• Insights

South Korea + Comments from other countries – Significant changes to Occupational Safety and Health Act expected

South Korea
Written by
Yulchon LLC, one of Korea’s top law firms.
New legislation in South Korea will expand employers’ health and safety obligations towards their contractors’ employees, and workers who are not employees. Penalties for violation of the law will also be strengthened. This article sets out details of the main provisions in the new law relevant to employers.

The Korean government recently approved a bill significantly amending the Occupational Safety and Health Act (‘OSHA’), which is the primary statute governing occupational safety and health in Korea.

This bill, which has yet to pass the National Assembly, will be the most extensive amendment to OSHA since its initial passage in 1990. Most significantly, the bill expands its protections to cover non-employee workers, and strengthens businesses’ responsibility to prevent industrial accidents.

This bill will effect the changes set out below.

New Health and Safety Obligations for Representative Directors

The representative director of companies that meet certain criteria will be responsible for establishing a health and safety plan every year and obtaining board approval for that plan. Failure to do so is a violation of the law subject to a fine of up to KRW 10 million (approximately USD 9,000).

Expanded Responsibility for Contractor and Franchisee Health and Safety

Companies will take on more responsibility for the safety of employees of their outside contractors. Currently, liability for an outside contractor’s employees is limited only to specific dangerous sites within a company’s own place of business. This bill makes a company liable for its contractors’ health and safety throughout the entirety of its places of business, and at other workplaces it provides or designates.

Large franchise businesses over a threshold to be set by regulation will be required to prepare and implement a health and safety programme covering the employees of their franchisees. The franchisor will also have to provide health and safety information to the franchisees regarding the facilities, machinery, goods, etc., that it provides.

Prohibition on Contracting Out Hazardous Work

Companies will be prohibited from contracting out certain types of dangerous or harmful work. The bill, however, provides an exception for temporary and intermittent work, and work for which a contractor’s technological skills are essential.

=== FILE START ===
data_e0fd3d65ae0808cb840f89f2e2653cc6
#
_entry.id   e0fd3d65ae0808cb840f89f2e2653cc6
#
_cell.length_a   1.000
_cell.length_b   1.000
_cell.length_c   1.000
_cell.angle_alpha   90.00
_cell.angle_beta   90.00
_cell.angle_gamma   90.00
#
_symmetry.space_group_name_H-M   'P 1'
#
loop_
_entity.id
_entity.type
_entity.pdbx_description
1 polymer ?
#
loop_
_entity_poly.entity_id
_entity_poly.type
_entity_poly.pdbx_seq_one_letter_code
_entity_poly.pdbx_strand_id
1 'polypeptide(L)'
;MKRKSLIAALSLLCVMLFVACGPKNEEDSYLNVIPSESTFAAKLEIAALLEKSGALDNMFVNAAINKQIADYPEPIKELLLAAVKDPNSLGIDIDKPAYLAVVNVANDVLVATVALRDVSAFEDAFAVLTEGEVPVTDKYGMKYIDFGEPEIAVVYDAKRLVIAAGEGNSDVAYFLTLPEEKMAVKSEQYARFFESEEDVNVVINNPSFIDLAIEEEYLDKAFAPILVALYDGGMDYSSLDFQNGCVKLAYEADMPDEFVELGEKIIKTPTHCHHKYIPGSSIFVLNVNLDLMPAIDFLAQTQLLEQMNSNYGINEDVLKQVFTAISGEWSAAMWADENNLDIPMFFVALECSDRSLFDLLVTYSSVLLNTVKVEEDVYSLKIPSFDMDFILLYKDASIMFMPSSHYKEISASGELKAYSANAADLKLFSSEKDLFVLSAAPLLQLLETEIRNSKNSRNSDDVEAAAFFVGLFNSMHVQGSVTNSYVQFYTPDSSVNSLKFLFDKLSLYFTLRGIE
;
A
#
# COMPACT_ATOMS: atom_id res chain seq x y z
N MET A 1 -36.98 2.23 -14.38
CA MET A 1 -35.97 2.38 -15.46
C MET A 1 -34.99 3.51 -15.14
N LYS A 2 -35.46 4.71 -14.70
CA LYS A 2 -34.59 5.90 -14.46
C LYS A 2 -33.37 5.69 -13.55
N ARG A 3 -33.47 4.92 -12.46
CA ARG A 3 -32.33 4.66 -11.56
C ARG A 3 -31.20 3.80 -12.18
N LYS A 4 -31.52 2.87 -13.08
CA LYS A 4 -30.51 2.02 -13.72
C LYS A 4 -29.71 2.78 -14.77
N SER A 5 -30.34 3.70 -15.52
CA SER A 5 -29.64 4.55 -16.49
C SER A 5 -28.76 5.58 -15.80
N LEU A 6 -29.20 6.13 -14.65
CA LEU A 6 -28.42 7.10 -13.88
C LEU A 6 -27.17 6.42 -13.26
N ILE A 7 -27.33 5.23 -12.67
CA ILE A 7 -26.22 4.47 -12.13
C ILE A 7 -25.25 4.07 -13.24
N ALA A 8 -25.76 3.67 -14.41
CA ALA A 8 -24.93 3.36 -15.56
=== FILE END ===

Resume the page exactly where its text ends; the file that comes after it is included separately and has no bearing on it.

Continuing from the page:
If a business contracts out any of the above prohibited work or, where an exception applies, fails to obtain the required approval from MOEL, it will be subject to a penalty of up to KRW 1 billion (approximately USD 900,000).

More Workers Protected

OSHA will now expand protection from ‘employees’ to a broader category of ‘workers’. However, the precise extent of this coverage expansion is unclear.

So-called ‘workers in special types of employment’, who are not employees under Korea’s Labor Standards Act but may be covered by Korea’s workers’ compensation system, will also become protected by OSHA.

Companies that operate online platforms for delivery services will be required to take health and safety measures with respect to independent contractors who collect and deliver goods by bicycles, scooters, and motorcycles.

Workers Entitled to Suspend Work for Safety Reasons

The bill provides workers with a clear right to suspend work and evacuate when there is an urgent risk of an industrial accident. Taking any adverse action, such as dismissal, against a worker who suspends his or her work and evacuates on account of such a risk, will be punishable by imprisonment for up to one year or a fine of up to KRW 10 million (approximately USD 9,000).

Increased Responsibility for Construction Companies

Construction project owners will be required to prepare a written health and safety plan and have the contractor adhere to it throughout the design and building stages.

Stronger Penalties

When an employee dies due to a violation of health and safety rules, the potential sentence will be increased from seven years’ imprisonment to up to ten years. The potential fine (note that fines and imprisonment are generally alternative not cumulative punishments) will also be increased ten-fold to a maximum KRW 1 billion (approximately USD 900,000) for a corporate entity. The maximum fine remains KRW 100 million for an individual defendant.

Where a company is liable for health and safety violations with respect to its contractor’s employees, it will be subject to the same potential penalties as the contractor-employer itself. The potential sentence will be increased from one to up to five year’s imprisonment and the potential fine will also be increased fivefold to up to KRW 50 million (approximately USD 50,000).

Employers’ next steps

As the above changes to OSHA are significant and strengthen the obligations of businesses to protect workers’ health and safety, affected companies should be fully aware of the changes and should prepare to comply with the new requirements. In particular, this bill will give companies greater responsibility for ensuring the health and safety of their contractors’ employees and impose heavier penalties for violations. We thus strongly recommend that companies that frequently use outside contractors play an active leading role in managing health and safety measures.

Sang Wook Cho
Partner - South Korea
Yulchon LLC
Soojung Lee
Soojung Lee
Partner - South Korea
Yulchon LLC
Christopher Mandel
Partner - South Korea
Yulchon LLC